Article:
updated 7/31/2006 7:28:32 PM ET 2006-07-31T23:28:32

The former chief executive of one of the world’s largest online gambling companies, BetOnSports, will remain in federal custody after pleading not guilty Monday to charges of mail and wire fraud and racketeering.

David Carruthers, 48, was one of several BetOnSports employees and associates named in a federal 22-count indictment who entered not guilty pleas. Neil Kaplan and Lori Kaplan Multz, the brother and sister of BetOnSports founder Gary Kaplan, were among them.

The government claims BetOnSports and its employees fraudulently took billions of dollars in wagers from U.S. residents by phone and over the Internet without paying excise taxes.

No one appeared on behalf of BetOnSports PLC, a British online gambling company.

U.S. Attorney Catherine Hanaway said she wasn’t surprised.

“They have not had any regard for the law. And to not appear would be a further step along that same path,” she said.

Gary Kaplan is a former New York-area bookie now living in Costa Rica, authorities said. He remained at large despite the indictment.

Carruthers was transported to St. Louis from Dallas, according to court officials. He was arrested July 16 by federal agents at Dallas-Fort Worth International Airport en route to Costa Rica, where the company has an office.

The Justice Department is seeking the forfeiture of $4.5 billion, cars and computers from the defendants.

BetOnSports fired Carruthers, who is a citizen of the United Kingdom, last week and the company has agreed to a judge’s order to stop accepting U.S. bets. The company has also asked the London Stock Exchange to suspend trading of its shares.

In a separate courtroom Monday, U.S. District Carol Jackson extended a temporary restraining order until Aug. 14 to halt all BetOnSports business in the United States. Hanaway said her office was seeking to make that order indefinite.

Also entering not guilty pleas at Monday’s arraignments were BetOnSports employee Tim Brown; William Lenis, 52, who owned Mobile Promotions Inc., a Florida company that did promotions and marketing for BetOnSports; William Lenis’ son and daughter, Monica and William Luis Lenis, and his nephew, Manny Lenis, who worked for Mobile Promotions.

William Lenis also owned two other companies named in the indictments.

Attorney Paul D’Agrosa pleaded not guilty on behalf of DME Global Marketing, another one of the Lenis family companies, which does work for BetOnSports.

“BetOnSports and others who did not come here, maybe they are thumbing their nose at the government,” D’Agrosa told The Associated Press. “We do not think much of this case either.”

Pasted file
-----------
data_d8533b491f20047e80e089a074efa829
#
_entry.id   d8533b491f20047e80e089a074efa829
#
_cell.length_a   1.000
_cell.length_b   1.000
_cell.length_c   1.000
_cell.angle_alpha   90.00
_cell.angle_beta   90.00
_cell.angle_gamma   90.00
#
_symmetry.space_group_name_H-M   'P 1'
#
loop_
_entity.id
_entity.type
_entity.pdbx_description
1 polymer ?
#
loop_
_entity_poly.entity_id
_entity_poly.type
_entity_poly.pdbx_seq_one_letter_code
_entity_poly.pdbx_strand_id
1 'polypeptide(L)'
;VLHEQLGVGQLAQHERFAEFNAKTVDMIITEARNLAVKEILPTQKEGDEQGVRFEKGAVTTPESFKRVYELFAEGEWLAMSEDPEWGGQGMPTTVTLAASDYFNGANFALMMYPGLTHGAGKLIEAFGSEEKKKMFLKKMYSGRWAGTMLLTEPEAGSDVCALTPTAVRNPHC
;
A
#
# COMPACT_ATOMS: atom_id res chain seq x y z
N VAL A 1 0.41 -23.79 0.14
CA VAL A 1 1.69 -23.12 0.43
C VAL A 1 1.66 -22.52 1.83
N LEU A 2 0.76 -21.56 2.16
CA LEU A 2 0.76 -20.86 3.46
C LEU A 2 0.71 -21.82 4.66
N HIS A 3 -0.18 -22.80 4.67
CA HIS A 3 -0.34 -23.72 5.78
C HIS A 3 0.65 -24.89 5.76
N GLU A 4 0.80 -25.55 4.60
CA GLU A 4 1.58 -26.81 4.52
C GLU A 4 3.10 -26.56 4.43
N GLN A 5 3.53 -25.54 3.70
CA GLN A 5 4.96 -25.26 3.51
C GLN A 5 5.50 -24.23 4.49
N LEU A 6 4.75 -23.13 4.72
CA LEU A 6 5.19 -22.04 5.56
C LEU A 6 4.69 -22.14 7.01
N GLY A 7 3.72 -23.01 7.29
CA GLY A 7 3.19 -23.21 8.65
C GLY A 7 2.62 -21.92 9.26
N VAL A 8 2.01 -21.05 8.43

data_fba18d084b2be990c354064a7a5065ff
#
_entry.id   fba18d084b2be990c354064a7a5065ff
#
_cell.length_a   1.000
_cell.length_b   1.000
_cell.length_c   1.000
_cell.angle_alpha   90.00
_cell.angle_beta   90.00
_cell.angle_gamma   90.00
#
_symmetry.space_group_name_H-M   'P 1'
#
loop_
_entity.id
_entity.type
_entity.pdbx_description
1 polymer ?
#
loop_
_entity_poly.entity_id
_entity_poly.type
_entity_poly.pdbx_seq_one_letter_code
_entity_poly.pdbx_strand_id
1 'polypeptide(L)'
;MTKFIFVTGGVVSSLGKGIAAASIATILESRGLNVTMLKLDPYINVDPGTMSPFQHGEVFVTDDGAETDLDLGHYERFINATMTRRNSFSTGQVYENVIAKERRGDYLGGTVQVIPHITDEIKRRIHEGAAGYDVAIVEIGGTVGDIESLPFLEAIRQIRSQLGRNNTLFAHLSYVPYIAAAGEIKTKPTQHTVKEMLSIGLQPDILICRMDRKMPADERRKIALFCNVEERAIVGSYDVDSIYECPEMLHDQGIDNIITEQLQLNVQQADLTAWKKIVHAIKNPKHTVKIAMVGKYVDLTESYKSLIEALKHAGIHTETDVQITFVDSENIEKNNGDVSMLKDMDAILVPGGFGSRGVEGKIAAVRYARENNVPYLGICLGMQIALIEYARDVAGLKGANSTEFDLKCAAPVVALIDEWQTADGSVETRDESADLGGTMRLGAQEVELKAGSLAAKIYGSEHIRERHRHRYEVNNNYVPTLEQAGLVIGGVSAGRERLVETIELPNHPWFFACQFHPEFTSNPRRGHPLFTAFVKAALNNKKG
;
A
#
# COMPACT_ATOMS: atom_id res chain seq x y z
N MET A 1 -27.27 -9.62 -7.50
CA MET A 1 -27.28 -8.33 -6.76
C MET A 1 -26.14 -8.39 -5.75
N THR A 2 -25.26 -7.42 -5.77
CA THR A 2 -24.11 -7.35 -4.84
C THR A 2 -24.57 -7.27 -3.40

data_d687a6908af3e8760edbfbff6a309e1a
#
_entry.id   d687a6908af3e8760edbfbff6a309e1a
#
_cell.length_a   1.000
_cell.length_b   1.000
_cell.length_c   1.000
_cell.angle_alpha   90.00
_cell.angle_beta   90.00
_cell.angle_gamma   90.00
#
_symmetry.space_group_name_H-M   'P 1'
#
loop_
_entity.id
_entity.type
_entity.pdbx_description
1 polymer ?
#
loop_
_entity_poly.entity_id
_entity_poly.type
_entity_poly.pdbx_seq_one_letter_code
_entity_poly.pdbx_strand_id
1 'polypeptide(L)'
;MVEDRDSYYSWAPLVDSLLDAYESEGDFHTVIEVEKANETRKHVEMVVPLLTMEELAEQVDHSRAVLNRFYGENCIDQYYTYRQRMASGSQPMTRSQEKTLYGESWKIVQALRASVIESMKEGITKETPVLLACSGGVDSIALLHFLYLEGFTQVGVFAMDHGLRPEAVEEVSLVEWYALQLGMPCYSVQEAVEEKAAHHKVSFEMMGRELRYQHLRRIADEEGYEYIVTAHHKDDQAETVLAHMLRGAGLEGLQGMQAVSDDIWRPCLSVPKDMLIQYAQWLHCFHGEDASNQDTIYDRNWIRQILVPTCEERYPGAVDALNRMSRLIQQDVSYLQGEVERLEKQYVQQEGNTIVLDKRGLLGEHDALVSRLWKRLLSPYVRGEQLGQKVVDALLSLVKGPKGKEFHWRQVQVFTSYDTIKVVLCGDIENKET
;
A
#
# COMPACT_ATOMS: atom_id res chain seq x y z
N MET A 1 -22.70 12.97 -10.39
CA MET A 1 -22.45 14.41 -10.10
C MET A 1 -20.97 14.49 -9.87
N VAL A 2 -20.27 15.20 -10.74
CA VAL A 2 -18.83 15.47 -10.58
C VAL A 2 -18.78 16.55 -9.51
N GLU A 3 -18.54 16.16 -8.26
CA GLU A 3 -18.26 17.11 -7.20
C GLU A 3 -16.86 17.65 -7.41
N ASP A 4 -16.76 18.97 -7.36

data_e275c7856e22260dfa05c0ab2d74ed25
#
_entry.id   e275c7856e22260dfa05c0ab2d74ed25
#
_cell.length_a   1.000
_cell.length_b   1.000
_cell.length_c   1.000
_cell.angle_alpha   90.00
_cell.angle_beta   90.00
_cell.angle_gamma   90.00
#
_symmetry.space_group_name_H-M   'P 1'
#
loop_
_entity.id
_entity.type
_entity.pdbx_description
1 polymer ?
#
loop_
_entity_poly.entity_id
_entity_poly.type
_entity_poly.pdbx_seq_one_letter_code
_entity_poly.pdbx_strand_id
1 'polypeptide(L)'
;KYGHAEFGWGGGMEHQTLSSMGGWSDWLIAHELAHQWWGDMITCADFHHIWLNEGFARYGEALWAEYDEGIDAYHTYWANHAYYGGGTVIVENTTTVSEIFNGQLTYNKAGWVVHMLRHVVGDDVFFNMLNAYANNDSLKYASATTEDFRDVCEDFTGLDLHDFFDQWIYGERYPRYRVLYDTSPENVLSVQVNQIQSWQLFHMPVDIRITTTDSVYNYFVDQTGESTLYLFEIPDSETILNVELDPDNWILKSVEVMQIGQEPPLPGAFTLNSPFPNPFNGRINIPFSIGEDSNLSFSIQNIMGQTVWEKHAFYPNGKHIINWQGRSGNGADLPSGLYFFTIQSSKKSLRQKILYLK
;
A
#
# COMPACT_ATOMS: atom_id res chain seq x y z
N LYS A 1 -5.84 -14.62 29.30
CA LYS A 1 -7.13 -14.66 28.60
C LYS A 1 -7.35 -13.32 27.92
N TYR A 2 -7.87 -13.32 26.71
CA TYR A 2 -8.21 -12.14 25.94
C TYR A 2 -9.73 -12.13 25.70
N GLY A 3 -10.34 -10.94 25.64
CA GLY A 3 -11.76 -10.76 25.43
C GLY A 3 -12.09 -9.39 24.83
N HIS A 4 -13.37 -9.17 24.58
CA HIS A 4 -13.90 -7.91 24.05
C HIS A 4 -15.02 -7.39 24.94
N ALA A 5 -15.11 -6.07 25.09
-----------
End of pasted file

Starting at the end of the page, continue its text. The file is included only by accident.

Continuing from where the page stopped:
BetOnSports spokesman Keith Smith told industry news Web site gambling911.com that the company had not been served with legal papers as of Friday.

U.S. Magistrate Judge Mary Ann Medler and prosecutors said the company had been properly served. She set a hearing date of Aug. 21 for the defendants who appeared, but said the hearing may be postponed.

All of those who appeared at Monday’s arraignment are free on bond except Carruthers, who will remain in custody until his attorneys draft a new proposal for the conditions of his release. Prosecutors have asked that bond be denied, calling him a flight risk.

BetOnSports is one of the largest companies to date that the government has prosecuted for alleged illegal online gambling. In the fiscal year ended Feb. 5, BetOnSports said it handled $1.8 billion in bets.

Some federal authorities are cracking down on online gambling, which is estimated to be a $12 billion a year industry worldwide.

Earlier this month, the U.S. House of Representatives passed a bill that would prohibit credit cards and other payment forms from being used to settle Internet wagers. The legislation would leave state-run lotteries and horse racing alone and specifically says that most gambling is illegal online. The bill is awaiting Senate approval.

The arrests of the BetOnSports CEO sent a chill through the industry and an online-betting conference in Las Vegas was canceled earlier this month. However, the founder and chief executive of the popular Internet casino Bodog.com, Calvin Ayre, has said the indictment would not threaten his industry.

© 2013 The Associated Press. All rights reserved. This material may not be published, broadcast, rewritten or redistributed.

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